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Title: Making, remembering and forgetting the Late Antique Caucasus
Author: Aleksidze, Nikoloz
Awarding Body: University of Oxford
Current Institution: University of Oxford
Date of Award: 2013
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The present thesis examines probably the ultimate focal point in the history of the Christian South Caucasian Cultures – the Caucasian Schism that occurred in the early seventh century – a major scandal that ended the ecclesiastical communion between the Georgian and Armenian Churches and gave impetus to the rise of the so-called national Churches. The schism became the central point of reference in both medieval and modern Caucasian historiographies. Modern scholarship has advanced different claims concerning the nature, reasons and results of the Schism, in many cases arguing that almost all aspects of the respective cultures have been affected by the Schism. As for medieval Armenian historical narratives, they made a good conceptual use of the schism, presenting the schism as a major interpretive schema for the explanation of all aspects of their relations with their northern neighbours. Contrary to such view, I argue that our knowledge of the reasons behind the schism and theological controversies that preceded, accompanied or followed the Schism in the sixth century is in most cases determined by the conceptual framework created in the Middle Ages together with the changes in political state of affairs in the Caucasus. In the period between the tenth to thirteenth centuries, when all major South Caucasian powers were struggling for the unification of the Caucasus under their aegis, the remembrance of the schism became particularly important. The remembrance and indeed forgetting of the Caucasian unity and separation became a rhetorical tool in medieval Armeno-Georgian debates. Therefore instead of taking the Schism at face value, I propose to abandon the traditional liminalist perception of the history of unity and separation in the Caucasus, and adopt a more rewarding approach, that is to say to try to understand when, why and by whom were the crucial events of the Late Antique Caucasian history conceptualized and adapted for contemporary ideological needs.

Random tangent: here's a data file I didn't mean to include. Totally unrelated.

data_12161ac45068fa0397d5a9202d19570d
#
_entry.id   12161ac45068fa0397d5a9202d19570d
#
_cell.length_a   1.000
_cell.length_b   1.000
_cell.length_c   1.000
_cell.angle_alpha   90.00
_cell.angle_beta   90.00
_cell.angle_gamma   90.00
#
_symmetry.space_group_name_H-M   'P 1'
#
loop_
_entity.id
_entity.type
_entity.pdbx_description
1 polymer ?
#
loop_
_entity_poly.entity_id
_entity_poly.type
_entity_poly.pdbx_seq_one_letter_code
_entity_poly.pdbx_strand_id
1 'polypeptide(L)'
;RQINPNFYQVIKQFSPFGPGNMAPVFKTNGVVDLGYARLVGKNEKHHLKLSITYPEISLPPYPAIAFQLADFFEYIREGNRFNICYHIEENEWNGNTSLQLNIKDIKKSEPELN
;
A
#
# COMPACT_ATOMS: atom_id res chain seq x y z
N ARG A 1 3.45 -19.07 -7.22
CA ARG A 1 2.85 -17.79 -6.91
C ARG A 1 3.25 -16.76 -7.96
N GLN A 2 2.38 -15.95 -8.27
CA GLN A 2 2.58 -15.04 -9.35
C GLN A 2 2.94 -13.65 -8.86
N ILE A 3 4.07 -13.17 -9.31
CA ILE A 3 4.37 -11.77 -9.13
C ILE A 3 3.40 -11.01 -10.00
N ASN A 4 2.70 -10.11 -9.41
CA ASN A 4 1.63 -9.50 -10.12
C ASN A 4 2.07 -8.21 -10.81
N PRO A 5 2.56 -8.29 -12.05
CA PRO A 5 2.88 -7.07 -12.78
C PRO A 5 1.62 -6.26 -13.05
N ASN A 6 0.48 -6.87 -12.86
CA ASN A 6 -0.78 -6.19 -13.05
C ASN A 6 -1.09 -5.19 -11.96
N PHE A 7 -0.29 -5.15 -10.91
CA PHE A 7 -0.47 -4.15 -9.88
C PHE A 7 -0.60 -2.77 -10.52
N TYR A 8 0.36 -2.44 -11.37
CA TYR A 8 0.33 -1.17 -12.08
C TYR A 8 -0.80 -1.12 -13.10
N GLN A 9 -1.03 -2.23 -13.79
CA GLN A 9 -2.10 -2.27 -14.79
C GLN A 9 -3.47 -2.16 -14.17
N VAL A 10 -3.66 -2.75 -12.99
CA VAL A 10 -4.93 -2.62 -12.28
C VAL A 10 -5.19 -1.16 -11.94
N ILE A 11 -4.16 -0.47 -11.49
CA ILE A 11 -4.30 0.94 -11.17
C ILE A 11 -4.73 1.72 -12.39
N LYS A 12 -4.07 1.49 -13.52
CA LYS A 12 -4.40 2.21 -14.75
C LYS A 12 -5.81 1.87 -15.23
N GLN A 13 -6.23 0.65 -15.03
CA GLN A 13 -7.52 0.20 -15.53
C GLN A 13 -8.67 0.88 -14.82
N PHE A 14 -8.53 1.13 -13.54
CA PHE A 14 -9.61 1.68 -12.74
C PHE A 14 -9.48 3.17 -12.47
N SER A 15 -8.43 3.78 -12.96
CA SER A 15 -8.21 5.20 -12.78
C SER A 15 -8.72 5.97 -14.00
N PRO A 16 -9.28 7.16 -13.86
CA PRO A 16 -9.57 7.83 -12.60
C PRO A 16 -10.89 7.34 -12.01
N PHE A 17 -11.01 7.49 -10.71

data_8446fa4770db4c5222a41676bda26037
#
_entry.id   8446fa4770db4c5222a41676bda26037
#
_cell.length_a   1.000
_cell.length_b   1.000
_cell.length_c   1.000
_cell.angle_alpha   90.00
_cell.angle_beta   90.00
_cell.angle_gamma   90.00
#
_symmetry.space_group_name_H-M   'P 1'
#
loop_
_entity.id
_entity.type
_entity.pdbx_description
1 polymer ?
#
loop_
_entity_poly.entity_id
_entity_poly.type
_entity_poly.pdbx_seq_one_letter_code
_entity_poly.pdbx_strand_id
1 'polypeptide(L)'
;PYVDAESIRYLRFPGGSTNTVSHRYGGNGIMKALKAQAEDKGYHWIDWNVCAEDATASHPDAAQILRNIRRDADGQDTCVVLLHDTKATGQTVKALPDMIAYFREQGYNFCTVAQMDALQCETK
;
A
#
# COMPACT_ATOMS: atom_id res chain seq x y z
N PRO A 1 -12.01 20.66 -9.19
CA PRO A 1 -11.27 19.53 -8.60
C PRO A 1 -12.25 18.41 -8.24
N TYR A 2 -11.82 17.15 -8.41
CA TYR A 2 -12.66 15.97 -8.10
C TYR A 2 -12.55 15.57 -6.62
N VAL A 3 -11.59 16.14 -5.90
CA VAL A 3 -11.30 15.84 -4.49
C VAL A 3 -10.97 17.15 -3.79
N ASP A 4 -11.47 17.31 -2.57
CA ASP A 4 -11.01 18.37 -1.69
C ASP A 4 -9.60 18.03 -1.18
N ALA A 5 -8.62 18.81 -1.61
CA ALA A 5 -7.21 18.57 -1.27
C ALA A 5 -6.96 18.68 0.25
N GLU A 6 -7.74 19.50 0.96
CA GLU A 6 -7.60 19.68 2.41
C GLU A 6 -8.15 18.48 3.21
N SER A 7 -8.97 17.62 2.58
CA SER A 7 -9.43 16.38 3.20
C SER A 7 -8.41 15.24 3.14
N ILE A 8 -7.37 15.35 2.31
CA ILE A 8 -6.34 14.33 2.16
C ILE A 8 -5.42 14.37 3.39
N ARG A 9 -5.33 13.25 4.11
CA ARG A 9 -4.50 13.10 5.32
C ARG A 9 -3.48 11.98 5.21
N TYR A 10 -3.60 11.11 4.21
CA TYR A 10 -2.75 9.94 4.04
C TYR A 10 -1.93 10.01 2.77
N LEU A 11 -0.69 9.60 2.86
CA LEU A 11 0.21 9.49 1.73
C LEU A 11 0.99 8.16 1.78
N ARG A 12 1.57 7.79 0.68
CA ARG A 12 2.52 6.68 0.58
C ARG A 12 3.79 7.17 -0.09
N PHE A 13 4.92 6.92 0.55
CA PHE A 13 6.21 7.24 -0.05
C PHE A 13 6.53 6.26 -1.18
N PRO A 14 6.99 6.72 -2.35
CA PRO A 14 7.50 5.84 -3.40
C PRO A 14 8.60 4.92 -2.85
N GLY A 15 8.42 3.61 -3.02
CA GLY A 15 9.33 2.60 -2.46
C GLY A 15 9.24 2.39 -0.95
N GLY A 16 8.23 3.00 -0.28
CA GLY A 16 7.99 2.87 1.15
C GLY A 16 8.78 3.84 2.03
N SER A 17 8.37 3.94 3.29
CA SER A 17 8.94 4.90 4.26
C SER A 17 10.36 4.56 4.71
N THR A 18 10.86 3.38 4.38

Supervisor: van Lint, Theo Maarten Sponsor: Not available
Qualification Name: Thesis (Ph.D.) Qualification Level: Doctoral
EThOS ID:  DOI: Not available
Keywords: Europe ; Near East ; Intellectual History ; Late antiquity and the Middle Ages ; Church history ; Caucasus ; Armenia ; Georgia ; Iberia ; Schism ; Late Antiquity ; Chalcedonian ; non-Chalcedonian ; memory ; historiography ; rhetoric ; hagiography ; polemic ; Christology